I allowed myself a quiet and hopeful “This could work” under my breath.
Kneeling, I sprayed the bottom hinge with some PB Blaster. (Pro-tip: This stuff works about 100 times better than WD-40 for loosening anything stuck. Go buy some.) I gently worked the hinge back & forth, careful not to disturb the gate/board/frozen hinge equilibrium. I moved said hinge just enough to get it out of the way so I could drill a new center hole; one inch higher and about 3/16 inch to the left. Why to the left? These are old posts and I didn’t want the new holes directly above the old, for fear they would split the wood. In goes the drill bit, out comes the wood chips, in goes the lag screw.
Standing, I aligned the vertical gap of the gate so it would pivot smoothly and evenly. In goes the drill bit, out comes the wood chips, in goes the lag screw. Gingerly, I kicked the board out from under the gate.
I gave the gate a cursory move, just a couple inches back and forth. It was spot-on. Kneeling quickly, before gravity could convince the gate otherwise, I drilled the two bottom holes and sank the lag screws. Standing, I repeated the process up top. All secured, I sprayed the top hinge with some PB Blaster.
I stood there a few minutes and let the hydrocarbons do their work. I eyeballed the gate. Vertical gap? Yep, about 3/8 of an inch from top to bottom. Bottom gap? Adequate and even clearance all the way cross. I pulled the gate open.
Success. Cleared the ground, just as I had measured it off. It swung open and close smoothly. Total time elapsed, including time spent standing and contemplating the state of my gate? 25 minutes. Now, to repeat on the other side. Again, success. Total job time? 45 minutes.
By now, the sun had come out, and it had warmed up to 55F or so. This is important. I had to fix a step. We have a lovely small stone patio that you access via a hand-built red and bronze brick stoop with two steps that lead from our sun porch. In the warmer months, the sun porch is also my office, as I mentioned above.
The three edges of the stoop are finished with bullnosed stones. One of the stones popped loose from its moorings the other day and I needed to anchor it before someone tripped on it.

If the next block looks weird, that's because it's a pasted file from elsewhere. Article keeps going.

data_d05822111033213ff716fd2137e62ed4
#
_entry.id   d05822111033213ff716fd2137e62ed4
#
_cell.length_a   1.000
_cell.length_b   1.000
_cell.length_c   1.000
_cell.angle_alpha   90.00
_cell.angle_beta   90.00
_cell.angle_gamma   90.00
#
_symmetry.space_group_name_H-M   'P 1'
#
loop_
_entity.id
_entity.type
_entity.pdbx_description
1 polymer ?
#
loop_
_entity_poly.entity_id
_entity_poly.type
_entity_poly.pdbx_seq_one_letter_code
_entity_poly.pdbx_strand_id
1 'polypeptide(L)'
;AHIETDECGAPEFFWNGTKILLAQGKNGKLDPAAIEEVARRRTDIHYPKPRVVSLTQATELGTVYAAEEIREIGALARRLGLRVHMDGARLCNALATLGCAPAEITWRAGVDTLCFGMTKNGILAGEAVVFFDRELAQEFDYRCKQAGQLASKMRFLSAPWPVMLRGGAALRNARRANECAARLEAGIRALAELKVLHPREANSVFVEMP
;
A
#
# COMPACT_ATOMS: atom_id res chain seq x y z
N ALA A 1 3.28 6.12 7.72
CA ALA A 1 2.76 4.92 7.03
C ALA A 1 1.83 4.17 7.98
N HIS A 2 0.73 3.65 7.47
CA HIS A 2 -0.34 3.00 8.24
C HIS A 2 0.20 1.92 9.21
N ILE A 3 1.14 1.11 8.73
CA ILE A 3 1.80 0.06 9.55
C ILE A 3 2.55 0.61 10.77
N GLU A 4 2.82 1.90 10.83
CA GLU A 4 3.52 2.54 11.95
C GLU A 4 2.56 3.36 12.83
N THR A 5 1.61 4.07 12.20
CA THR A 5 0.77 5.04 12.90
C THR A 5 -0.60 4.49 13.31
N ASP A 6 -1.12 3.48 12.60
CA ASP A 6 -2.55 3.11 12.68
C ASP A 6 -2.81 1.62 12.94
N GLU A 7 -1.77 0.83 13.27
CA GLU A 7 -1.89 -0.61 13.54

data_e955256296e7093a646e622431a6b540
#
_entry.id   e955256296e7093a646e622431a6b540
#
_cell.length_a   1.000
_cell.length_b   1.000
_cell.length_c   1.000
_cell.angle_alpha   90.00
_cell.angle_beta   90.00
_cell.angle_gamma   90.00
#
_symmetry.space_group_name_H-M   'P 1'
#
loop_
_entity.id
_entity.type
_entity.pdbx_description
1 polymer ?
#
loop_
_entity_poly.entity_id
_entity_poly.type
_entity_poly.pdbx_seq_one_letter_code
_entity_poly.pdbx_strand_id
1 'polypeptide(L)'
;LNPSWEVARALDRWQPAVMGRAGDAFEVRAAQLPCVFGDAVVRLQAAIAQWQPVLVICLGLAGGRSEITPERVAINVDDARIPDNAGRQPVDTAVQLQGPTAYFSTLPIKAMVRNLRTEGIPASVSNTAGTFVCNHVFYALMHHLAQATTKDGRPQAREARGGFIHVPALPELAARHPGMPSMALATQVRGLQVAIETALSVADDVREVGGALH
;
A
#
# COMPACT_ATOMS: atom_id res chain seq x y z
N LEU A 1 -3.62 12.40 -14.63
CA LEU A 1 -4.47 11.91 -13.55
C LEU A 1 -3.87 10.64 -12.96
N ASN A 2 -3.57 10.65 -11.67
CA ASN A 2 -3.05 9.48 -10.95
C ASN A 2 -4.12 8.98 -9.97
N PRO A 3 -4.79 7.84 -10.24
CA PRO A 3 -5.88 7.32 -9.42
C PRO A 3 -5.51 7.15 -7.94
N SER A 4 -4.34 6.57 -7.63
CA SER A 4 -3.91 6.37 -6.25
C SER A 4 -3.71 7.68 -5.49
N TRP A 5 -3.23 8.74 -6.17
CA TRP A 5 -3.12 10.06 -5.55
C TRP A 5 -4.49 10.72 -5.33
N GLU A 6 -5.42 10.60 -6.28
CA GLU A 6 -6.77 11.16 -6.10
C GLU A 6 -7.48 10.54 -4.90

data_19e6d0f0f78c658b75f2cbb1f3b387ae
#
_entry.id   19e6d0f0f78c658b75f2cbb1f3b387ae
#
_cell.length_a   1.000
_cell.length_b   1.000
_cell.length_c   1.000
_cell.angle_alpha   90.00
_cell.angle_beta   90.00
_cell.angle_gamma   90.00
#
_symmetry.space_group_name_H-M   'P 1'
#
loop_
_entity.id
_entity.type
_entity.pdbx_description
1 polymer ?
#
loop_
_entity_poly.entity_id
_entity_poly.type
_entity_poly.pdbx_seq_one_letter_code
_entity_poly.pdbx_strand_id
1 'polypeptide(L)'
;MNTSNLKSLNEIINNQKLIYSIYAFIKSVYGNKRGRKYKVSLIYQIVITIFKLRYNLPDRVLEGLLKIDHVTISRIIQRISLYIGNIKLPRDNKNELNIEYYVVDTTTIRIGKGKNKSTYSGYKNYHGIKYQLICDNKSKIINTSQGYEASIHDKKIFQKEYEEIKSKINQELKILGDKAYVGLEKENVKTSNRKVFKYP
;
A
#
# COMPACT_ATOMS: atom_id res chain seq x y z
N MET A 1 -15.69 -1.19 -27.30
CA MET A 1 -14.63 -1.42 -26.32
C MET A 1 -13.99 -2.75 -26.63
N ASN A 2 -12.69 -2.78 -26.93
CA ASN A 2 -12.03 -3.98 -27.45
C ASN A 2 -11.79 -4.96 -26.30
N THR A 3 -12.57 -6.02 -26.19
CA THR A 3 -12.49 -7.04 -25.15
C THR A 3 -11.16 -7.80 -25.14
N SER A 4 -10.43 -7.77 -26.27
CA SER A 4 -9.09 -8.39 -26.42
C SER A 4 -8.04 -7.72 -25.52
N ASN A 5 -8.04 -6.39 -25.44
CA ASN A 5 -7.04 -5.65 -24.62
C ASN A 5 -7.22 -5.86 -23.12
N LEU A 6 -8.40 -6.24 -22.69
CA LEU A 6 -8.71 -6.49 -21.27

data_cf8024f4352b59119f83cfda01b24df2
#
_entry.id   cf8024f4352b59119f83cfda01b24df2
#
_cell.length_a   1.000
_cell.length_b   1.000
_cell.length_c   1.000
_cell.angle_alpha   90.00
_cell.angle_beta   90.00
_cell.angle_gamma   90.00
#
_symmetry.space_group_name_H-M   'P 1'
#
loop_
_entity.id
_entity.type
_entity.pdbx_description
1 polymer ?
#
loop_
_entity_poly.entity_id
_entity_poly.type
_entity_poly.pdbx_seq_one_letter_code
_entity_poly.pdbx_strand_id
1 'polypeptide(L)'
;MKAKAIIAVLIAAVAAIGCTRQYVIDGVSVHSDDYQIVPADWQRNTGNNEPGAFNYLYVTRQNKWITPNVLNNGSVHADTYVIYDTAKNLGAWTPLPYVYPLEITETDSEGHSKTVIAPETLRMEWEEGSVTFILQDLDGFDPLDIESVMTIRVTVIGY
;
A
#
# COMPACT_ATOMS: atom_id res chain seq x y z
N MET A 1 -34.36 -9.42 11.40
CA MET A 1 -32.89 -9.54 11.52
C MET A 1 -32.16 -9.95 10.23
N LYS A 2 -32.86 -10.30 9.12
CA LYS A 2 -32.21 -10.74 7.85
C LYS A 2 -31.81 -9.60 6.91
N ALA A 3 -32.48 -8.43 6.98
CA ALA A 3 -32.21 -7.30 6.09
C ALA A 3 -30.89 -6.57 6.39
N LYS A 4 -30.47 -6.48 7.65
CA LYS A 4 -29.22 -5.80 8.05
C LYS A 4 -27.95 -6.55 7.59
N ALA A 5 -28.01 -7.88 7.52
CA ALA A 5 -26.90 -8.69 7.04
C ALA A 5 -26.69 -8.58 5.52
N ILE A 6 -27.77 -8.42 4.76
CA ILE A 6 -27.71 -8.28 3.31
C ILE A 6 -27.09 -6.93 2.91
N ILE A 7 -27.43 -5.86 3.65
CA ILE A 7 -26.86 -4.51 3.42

Construction adhesives work best above 40F. I like Liquid Nail's Fuze-It All-Surface adhesive. It works in chilly weather and isn’t that pretty much the weather when most things break loose? I keep it locked and loaded in one of my caulk guns.
I love Red Green, but he’s wrong. Duct tape isn’t the handyman’s secret weapon; construction adhesive is. Peel off the strapping tape and remove the utility screw inserted into the tube’s plastic top that I use to hermetically seal tubes in use, and we’re good to go. A generous swiggle of adhesive, press to fit, and just walk away. Four hours later, the porch is once again safe for human pedestrianism.
Not everything is bright as a new penny here. In the big picture, sure, we couldn’t be better. Still, the other day, as Cath was taking a shower, I heard the tell-tale glug glug glug of impending doom from the downstairs sinks and toilets.
Our house is old, built in 1961, and like the digestive systems of many 60 year olds, tends to the tetchy. We discovered 20 years ago in January, in the most unpleasant way, that our drains need a semi-annual colonoscopy. Or at least the prep. Suffice to say that ordinary PPE was no match on that day of discovery. Let us talk no more of that day.
Normally, we schedule the work for November and May, before the snows and after the thaw. Yet, after 4 decades as a homeowner, I believe that when a toilet launches an audible warning shot over your bow, you do not need to wait for the full load to hit you amidships. I called American Sewer Cleaner ASAP.
I met their guy Zeke in the drive around 11:00 am on Sunday. I was doing some outside work, and was pretty much dressed as I was for fixing the gate. Except for the nail bags and holster. Those were safely stowed in the locking tool cabinet. I am a responsible tool owner.
Zeke hopped out of the American Sewer Cleaner extend-a-van with a smile on his face and a nylon do-rag topped with a flatback cap over that. He was about the same age, late 20s, as my son. He was Black. (Yes, that he is a Black man is important. As a 62 year old white guy interacting with a young Black man, it’s important to the story.)
“Hey, I’m Zeke. How are ya?”
“I’m good, Zeke. I’m Dave. Thanks for coming out on a Sunday morning. How are you?”
“Could be worse, I guess.”
“Well, I appreciate you getting out here so fast. Especially on a Sunday morning. This old house, built back around ’60, I think. Don’t trust those line any too much. It’s never good when you hear gurgling in your pipes.”
“Nope, not ever. Glad I can help. And Sundays are fine. This is just my weekend job so I don’t mind at all. I got a regular job during the week. This job buys the kids presents and sends us on vacations. Me and my girls.”
“You’re a Dad? Cool. Well, lemme show you where the clean-outs are and then I’ll get out of your way.”
I opened the garden gate, a smaller gate which so far in my tenancy has needed no repair. We walked through the backyard. I pointed out the clean-outs, two six-inch capped PVC pipes sticking up through the hostas. As we walked past the drive, he stopped for a second at my deck.
“Man, I have got to get my deck built before winter. I cannot go another year without a deck. All summer, I’ve been sayin’ I’d do it, and when weekends came ‘round, I just always found somethin’ else to do.”
“Yep,” I said, “you need a deck. Saturday afternoon, you got something smokin’ on the grill, you got a cold one, you just need to set and watch the smoke heading up towards the clouds, eh?”